Insurers aren’t quite ready to take their ball and go home when it comes to Obamacare.
Initial filings from Virginia and Kentucky show that insurers are still contemplating offering Obamacare coverage in 2018, even amid continuing uncertainty over Republicans’ plans for health reform. Nine insurers filed to offer plans in Virginia, one fewer than this year. Two filed in Kentucky, also one fewer.
Insurers’ willingness to participate on the exchanges next year has come into the spotlight with Obamacare’s fate seemingly changing every day. The White House and some GOP lawmakers are desperately trying to revive the House health care bill, which was shelved last month amid intraparty divisions.
Also, the Trump administration is sending mixed signals about whether it will stabilize or undermine Obamacare. So far, officials have refused to promise that they will continue to pay insurers the cost-sharing subsidies that reduce out-of-pocket costs for lower-income enrollees. Many insurers want that matter settled before they commit.
President Trump has repeatedly said Obamacare is on the verge of collapse, but health policy experts dispute that. However, Obamacare may fail in certain areas next year if no insurers agree to participate.
Virginia and Kentucky are among the states with the earliest filing deadlines, and insurers won’t have to submit their premiums for 2018 until later this spring. The Department of Health & Human Services pushed back the federal deadline until June 21, and many states followed suit.
Also, filing now doesn’t mean insurers are definitely participating next year — they have until September to withdraw. Several carriers have said they are still contemplating their involvement in Obamacare for 2018.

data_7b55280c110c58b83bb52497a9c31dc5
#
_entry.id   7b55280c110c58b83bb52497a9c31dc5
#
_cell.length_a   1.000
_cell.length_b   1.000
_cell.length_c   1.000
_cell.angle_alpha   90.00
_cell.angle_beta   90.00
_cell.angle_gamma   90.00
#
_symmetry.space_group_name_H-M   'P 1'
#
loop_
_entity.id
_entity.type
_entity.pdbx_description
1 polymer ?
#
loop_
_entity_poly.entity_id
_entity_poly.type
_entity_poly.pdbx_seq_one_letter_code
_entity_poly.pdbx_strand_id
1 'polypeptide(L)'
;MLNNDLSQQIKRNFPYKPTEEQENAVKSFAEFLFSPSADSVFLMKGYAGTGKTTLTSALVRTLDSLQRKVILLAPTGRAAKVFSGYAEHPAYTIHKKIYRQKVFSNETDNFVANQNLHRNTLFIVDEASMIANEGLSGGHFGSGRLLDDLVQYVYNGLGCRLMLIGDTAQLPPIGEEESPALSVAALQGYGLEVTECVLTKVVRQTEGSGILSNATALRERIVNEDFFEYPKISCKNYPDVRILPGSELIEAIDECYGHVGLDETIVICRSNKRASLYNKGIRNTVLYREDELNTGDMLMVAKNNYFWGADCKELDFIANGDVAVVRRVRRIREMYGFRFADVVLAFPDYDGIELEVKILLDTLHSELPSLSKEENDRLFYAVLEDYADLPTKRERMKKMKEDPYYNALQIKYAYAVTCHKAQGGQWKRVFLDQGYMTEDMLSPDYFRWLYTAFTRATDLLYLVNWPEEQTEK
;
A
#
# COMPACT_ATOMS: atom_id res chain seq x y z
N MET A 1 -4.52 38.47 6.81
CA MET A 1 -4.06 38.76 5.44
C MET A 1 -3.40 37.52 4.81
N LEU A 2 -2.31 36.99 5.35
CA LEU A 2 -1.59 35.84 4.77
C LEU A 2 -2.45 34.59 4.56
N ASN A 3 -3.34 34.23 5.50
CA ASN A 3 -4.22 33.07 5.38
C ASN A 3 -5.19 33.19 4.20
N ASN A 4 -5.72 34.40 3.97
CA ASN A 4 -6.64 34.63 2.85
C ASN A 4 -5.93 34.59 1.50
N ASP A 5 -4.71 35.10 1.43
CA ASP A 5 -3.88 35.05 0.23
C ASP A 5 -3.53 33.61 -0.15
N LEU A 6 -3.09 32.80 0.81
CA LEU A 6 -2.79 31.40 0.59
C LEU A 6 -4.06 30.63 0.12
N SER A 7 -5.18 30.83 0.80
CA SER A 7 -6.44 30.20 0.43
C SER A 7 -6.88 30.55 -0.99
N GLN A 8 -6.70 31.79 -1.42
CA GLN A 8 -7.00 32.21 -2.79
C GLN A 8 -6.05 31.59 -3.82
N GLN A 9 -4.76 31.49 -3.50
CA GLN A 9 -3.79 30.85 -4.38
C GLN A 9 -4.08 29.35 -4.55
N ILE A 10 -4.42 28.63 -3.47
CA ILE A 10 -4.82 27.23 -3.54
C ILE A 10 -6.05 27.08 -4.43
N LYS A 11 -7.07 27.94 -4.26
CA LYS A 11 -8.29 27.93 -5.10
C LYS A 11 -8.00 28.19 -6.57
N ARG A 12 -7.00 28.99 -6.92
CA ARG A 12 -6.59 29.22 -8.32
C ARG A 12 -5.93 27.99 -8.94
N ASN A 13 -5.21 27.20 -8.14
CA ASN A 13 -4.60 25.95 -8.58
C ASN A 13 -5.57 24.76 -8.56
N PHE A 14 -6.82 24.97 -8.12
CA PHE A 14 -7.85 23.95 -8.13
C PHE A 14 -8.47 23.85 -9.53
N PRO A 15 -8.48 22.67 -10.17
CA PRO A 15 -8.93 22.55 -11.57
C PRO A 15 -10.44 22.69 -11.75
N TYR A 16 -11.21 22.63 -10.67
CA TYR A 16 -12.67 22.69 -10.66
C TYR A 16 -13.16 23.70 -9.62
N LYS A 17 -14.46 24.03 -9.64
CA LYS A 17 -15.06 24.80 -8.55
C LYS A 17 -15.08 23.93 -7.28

Some insurers aren’t waiting around to see what happens. Humana, which was on the Kentucky exchange this year, already announced it was exiting all Obamacare exchanges in 2018 — leaving the Knoxville, Tennessee, area with no insurers. And Aetna and Wellmark will not offer policies in Iowa next year.
Virginia’s filings revealed that UnitedHealth will not be on the state’s exchange next year. The insurance titan largely pulled out Obamacare for this year after suffering more than $1 billion in losses on Obamacare-compliant policies.
However, the other insurers currently on the market in Virginia indicated they will come back next year, including Aetna, Anthem and Cigna, though they have yet to fully commit to their involvement.
“No final decisions have been made on our 2018 on-exchange presence due to continued uncertainty and financial risk,” said a spokesman for Aetna, whose CEO said in May that Obamacare was in a “death spiral.”
In Kentucky, Anthem and CareSource filed to participate next year. Anthem provides coverage in every county in the Bluegrass State this year.